Their limbs are disproportionate to their bodies making them look and seem somewhat awkward. Their brains are developing rapidly. They are questioning everything you say-why, why, why? They are hungry all the time. They are easily cranky. One moment they want to be held, the next they want total independence. They have little qualms about lying to adults. They also have little tolerance with authority. They are independent know-it-alls, who are easily bored and easily distracted. They play hard, work hard and sleep hard. They are tornadoes of energy who suddenly crash and become exhausted. They are overly emotional, feel misunderstood and tend to over-react. They adore older siblings and have no patience for younger ones. Am I referring to a thirteen month old or a thirteen year old? Frankly, I am referring to both.
People laugh when those of us in education compare middle schoolers to toddlers. However, the truth is your adolescent has more in common with a toddler than she does an eight or nine year old child. Not since the early years has your middle school child gone through such rapid growth, change and development. The adolescent brain looks different than the brain of a child. The amygdala, that almond shaped control center for emotions, doubles in size during the adolescent years. Because of this teens often think via emotion, rather than via logic. Pat Wolfe author and founder of Mind Matters Inc. suggests that, “When we realize that the prefrontal cortex allows reflection while the amygdala is designed for reaction, we can begin to understand the often irrational and overly emotional reactions of teens. Our oft-asked question when teens engage in irrational behavior, ‘What were you thinking?’ is difficult for teens to answer because in many cases they weren’t thinking reflectively; they were reacting impulsively.” In the teen brain, the pre-frontal cortex, where good decision making happens is overrun by a growing amygdala. The amygdala will go back to its original size around age twenty-four. It is also worth mentioning that the pre-frontal cortex itself is going through another growth and re-wiring process. Interestingly enough, the average human’s pre-frontal cortex isn’t even done developing until around age four or five. So, guess what, neither toddlers nor middle schoolers are thinking logically!
However, there is a lot to love about toddlers and middle schoolers. A lot. Their ability to move from one emotion to the next gives those of us who are watching carefully a window into their busy minds. They are funny, sarcastic, witty and adventurous. Their rapid brain growth allows them to surprise us with their growing intelligence. And when they are passionate about something, watch out world! There’s no one more persistent than a toddler or an adolescent who wants to prove a point. Both middle schoolers and toddlers experience moments of complete and utter concentration. When they are committed they are “all in.”
When you find yourself in times of utter frustration with your middle schooler or toddler, it’s important to remember just where their brains are. Some of the tried and true methods you used when they were toddlers, might be the perfect fix right now. In an article found on the North American Montessori Council’s website, the author suggests that both toddlers and adolescents do best with the following conditions:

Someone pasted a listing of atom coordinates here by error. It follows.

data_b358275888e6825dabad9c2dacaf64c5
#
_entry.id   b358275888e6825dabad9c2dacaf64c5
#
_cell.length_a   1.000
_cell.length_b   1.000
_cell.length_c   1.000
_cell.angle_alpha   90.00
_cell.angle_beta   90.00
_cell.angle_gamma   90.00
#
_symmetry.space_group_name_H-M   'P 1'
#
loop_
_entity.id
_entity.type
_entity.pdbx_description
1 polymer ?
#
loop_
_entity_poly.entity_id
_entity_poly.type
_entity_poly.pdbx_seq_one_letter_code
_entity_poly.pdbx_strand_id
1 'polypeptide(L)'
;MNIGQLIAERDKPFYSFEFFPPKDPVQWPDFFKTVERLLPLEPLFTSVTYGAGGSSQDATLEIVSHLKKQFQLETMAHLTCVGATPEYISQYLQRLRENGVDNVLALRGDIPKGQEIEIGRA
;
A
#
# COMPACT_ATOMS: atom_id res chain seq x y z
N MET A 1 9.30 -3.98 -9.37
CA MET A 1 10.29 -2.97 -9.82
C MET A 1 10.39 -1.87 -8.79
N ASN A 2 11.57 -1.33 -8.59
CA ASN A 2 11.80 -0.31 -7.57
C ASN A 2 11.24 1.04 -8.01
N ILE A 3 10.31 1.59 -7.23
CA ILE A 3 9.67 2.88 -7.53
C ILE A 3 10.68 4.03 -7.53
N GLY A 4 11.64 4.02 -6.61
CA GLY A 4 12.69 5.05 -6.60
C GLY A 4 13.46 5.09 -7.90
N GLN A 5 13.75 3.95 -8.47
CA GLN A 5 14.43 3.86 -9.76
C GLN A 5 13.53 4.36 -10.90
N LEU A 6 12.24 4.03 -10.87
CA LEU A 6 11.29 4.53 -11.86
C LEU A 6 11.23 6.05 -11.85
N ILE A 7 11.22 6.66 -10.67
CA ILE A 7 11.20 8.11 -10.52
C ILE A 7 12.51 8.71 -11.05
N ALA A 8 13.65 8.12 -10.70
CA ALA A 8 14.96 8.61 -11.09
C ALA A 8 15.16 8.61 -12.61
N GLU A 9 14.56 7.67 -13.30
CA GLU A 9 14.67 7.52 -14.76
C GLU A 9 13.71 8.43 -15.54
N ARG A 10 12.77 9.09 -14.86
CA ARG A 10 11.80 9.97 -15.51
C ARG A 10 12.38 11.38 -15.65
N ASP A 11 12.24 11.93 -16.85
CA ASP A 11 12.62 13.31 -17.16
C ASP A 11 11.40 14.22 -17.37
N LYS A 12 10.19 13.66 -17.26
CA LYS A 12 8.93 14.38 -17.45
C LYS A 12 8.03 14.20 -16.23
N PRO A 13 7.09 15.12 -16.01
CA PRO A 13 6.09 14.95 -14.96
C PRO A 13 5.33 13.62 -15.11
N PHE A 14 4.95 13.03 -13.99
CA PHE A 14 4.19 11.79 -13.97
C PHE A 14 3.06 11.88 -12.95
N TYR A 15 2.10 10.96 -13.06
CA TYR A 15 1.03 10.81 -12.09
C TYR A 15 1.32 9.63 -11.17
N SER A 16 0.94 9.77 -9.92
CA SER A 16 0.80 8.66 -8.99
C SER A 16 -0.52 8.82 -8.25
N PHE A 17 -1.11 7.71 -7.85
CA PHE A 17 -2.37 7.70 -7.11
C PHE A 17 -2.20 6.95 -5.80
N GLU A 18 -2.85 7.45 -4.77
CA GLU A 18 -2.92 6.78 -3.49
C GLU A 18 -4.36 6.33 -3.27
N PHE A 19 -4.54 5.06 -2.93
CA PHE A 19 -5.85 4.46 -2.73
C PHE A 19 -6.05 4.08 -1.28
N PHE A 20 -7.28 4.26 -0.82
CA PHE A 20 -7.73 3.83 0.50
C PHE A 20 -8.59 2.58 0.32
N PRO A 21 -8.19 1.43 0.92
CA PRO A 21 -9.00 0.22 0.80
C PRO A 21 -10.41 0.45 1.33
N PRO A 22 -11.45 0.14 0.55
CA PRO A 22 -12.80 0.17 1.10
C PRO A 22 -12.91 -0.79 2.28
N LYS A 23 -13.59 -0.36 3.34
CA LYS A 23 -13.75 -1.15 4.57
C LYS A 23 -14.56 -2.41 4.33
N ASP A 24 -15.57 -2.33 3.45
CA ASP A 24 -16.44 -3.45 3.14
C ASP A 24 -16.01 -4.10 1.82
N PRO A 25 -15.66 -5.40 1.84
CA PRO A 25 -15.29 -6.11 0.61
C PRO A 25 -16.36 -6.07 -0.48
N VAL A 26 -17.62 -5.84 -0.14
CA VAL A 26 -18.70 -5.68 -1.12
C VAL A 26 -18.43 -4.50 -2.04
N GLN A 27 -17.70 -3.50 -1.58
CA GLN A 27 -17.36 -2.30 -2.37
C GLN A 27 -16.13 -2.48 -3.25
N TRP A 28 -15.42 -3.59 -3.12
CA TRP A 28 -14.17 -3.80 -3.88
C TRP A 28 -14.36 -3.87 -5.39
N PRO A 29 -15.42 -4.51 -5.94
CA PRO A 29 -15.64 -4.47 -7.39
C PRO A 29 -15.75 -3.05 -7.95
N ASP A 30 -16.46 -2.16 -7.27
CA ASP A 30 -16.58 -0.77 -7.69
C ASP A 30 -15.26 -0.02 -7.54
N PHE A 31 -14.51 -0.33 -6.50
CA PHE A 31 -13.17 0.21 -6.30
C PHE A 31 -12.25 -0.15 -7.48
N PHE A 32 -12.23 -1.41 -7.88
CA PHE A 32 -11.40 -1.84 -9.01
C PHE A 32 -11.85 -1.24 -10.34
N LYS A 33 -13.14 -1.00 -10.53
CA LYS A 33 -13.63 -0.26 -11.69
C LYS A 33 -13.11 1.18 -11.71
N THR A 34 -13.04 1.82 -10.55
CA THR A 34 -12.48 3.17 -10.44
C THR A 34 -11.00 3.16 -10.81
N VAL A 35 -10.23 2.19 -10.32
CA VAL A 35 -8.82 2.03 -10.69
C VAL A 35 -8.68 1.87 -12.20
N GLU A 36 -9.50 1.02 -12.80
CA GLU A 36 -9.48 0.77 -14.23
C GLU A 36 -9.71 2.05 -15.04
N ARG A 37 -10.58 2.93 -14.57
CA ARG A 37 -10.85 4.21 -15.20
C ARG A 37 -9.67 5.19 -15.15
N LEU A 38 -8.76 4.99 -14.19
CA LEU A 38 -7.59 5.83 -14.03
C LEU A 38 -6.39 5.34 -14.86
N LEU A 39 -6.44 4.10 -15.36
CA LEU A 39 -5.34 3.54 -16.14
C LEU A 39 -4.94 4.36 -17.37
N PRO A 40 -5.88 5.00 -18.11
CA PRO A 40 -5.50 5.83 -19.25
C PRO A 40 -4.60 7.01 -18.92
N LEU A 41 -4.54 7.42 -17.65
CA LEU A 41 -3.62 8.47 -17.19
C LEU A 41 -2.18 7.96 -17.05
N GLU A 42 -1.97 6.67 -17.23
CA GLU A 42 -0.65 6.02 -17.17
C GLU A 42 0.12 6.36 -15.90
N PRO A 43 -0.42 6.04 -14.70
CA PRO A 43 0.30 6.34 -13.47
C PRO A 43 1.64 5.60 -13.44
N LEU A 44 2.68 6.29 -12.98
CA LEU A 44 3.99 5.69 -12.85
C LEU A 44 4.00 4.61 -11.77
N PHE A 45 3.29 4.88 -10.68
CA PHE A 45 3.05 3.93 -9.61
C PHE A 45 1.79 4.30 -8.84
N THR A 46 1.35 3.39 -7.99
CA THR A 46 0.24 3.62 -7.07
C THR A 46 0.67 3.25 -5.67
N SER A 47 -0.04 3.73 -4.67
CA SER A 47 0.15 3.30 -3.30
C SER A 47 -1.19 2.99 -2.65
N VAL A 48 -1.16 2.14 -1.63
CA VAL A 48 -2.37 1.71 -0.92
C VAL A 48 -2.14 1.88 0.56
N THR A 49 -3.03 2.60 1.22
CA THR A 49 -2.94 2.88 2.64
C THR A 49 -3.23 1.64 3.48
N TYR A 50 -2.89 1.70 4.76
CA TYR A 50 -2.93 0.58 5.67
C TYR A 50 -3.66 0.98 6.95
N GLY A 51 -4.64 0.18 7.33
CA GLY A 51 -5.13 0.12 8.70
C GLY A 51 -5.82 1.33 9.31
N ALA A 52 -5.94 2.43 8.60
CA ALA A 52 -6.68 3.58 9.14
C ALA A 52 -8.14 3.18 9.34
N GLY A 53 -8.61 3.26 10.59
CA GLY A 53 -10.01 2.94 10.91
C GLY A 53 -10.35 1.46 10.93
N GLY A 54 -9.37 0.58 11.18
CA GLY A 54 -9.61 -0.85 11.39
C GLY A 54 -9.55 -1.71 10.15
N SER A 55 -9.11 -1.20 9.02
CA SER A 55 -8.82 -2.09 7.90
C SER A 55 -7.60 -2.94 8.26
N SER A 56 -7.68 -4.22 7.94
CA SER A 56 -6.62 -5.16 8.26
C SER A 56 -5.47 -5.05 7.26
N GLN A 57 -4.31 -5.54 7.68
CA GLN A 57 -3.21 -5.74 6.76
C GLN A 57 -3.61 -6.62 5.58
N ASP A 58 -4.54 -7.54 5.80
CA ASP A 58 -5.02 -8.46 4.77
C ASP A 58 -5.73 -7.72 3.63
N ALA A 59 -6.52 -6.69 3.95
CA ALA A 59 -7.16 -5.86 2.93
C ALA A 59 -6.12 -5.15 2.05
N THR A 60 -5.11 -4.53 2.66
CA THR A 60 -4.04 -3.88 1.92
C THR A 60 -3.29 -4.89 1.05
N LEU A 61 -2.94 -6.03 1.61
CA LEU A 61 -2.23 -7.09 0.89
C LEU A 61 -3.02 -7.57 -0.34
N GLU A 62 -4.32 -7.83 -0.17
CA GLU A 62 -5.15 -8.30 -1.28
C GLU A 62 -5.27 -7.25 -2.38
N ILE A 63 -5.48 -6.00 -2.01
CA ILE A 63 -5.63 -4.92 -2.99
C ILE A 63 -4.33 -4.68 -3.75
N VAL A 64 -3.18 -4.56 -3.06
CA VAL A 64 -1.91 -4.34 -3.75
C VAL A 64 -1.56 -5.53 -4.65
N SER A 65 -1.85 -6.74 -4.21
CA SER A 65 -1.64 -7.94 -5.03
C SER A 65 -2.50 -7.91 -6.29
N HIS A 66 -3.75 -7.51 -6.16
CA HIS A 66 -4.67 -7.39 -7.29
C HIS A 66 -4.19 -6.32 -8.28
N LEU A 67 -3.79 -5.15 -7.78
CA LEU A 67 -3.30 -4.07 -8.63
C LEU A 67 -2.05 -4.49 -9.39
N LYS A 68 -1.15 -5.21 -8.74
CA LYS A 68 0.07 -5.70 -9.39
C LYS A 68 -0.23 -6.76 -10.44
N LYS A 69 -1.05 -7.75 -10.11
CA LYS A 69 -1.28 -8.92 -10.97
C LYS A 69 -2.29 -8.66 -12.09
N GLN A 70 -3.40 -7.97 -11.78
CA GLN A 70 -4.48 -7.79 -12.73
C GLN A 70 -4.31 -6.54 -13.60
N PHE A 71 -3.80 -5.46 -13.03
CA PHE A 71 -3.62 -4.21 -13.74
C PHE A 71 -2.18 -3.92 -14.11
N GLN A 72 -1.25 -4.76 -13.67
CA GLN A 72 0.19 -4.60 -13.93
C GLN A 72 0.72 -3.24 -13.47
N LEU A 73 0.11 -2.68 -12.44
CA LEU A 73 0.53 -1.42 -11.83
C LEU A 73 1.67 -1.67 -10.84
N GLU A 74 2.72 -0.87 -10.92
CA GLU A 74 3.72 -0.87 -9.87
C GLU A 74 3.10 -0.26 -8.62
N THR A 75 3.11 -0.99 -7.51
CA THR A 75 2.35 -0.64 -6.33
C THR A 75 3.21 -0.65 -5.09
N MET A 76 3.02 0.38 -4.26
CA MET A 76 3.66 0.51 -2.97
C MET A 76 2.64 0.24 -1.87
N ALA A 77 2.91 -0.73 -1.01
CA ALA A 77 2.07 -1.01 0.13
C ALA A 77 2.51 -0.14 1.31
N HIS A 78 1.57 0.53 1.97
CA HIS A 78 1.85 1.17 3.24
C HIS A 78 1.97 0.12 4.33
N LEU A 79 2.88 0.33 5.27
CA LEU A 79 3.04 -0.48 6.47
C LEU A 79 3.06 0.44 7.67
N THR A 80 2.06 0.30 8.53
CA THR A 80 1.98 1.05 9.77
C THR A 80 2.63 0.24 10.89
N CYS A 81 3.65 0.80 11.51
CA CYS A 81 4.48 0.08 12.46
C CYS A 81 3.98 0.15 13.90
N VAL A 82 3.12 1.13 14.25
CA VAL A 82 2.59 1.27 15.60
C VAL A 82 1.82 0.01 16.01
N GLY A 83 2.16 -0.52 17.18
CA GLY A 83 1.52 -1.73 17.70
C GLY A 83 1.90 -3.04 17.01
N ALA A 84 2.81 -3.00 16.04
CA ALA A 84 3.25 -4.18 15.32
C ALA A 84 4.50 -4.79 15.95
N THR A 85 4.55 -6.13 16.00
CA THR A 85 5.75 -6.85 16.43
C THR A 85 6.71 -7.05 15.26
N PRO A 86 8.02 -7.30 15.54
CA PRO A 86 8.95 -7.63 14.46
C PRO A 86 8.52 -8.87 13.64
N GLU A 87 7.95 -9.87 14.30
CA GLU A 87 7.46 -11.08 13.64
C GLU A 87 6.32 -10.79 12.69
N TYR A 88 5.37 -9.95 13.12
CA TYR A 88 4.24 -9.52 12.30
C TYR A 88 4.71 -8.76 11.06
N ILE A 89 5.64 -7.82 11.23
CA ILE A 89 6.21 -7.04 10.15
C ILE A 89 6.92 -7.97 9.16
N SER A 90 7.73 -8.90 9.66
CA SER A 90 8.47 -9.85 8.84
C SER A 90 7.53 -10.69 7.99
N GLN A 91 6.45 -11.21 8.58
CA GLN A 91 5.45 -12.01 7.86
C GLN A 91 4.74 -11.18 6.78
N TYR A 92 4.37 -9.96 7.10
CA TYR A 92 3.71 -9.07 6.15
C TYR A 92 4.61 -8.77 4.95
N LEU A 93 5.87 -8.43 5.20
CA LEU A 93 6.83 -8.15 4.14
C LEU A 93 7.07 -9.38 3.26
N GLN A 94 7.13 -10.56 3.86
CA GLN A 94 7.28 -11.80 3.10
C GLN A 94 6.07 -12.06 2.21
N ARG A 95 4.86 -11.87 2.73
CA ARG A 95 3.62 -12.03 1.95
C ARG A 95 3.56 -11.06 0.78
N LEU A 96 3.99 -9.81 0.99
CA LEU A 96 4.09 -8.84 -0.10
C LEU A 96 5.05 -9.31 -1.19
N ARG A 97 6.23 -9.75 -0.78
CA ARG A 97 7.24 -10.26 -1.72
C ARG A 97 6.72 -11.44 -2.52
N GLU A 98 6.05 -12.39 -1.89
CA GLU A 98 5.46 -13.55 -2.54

- Active listening
- Adequate nourishment – often
- Physical attention (hugs, pats on the back)
- Limits. (They will push the limits and want to know they are consistent.)
- A safe place where they can feel free to fall apart/lose control/have a tantrum or just be themselves.
- Freedom to explore new things/new friendships/new places, with the knowledge that there is a home “base”, a place of normalcy, to return to.
- Help making wise choices
- Positive role models
- Freedom to make and learn from their mistakes
- And most importantly, unconditional love and acceptance
We are not perfect and no one can press our buttons quite like a toddler or an adolescent. Sometimes we need to really dig deep to retrieve the right amount of patience. The toddlers have an edge in this category, as it is likely easier to find a sense of calm because their behavior is accepted as developmentally appropriate. We should also remember that this behavior is developmentally appropriate in our adolescents, as well. Toddlers also have the benefit of being so darn cute. Our Middle Schoolers do have an edge in other ways. We as adults have stronger memories of what it means to be an awkward adolescent than we do a clumsy toddler. When our patience are in tact, our empathy for adolescence soars, as we picture our own discomfort in a body that was too big, too unpredictable and too foreign to the body we knew for years before.
The next time your middle schooler or toddler is being unreasonable, challenging or just plain goofy, dig deep and remember where they are developmentally. Your understanding and acceptance will go a long way.
Joann Deak www.joanndeak.com
NMAC Montessori Teacher Training Blog http://montessoritraining.blogspot.com/2007/08/toddler-and-adolescent-similarities.html
Pat Wolfe Mind Matters www.patwolfe.com